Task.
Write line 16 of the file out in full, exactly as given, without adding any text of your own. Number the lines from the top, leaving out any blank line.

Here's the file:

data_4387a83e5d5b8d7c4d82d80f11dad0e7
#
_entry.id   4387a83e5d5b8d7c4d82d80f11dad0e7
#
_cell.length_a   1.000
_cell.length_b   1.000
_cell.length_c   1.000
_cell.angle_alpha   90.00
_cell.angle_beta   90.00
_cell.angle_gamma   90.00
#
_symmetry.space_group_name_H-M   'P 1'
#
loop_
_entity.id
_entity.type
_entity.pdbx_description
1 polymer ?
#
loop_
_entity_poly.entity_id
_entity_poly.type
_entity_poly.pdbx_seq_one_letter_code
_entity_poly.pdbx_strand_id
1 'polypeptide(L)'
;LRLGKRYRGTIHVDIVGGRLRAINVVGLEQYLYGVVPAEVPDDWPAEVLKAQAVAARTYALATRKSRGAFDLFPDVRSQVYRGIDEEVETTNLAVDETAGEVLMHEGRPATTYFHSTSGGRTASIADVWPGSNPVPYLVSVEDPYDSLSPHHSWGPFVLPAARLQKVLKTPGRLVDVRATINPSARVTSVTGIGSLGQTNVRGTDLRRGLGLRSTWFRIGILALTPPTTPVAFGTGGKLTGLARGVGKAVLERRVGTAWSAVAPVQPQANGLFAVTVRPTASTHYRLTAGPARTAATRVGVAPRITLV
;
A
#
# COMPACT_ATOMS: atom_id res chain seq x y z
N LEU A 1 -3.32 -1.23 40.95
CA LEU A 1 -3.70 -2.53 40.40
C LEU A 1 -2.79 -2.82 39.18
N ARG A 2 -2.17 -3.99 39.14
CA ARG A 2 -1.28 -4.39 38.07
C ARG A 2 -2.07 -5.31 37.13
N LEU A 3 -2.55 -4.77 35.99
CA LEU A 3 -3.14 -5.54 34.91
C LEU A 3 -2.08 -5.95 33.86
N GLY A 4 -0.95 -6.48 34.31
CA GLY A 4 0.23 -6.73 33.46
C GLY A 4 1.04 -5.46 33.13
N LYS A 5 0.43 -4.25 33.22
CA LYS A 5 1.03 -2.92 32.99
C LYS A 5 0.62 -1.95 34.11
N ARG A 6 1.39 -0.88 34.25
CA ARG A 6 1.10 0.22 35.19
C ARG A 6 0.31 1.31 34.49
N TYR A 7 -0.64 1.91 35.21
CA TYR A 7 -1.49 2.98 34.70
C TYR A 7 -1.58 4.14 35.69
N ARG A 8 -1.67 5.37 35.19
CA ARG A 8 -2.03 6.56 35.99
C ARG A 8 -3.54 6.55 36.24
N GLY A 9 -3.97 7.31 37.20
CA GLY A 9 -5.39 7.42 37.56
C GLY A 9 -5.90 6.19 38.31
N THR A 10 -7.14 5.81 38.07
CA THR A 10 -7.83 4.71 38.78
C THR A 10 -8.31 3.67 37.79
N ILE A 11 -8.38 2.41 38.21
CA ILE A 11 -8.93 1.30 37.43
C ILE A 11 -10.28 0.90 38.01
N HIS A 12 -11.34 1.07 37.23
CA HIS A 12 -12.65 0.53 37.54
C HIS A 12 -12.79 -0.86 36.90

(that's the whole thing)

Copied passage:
_entity.type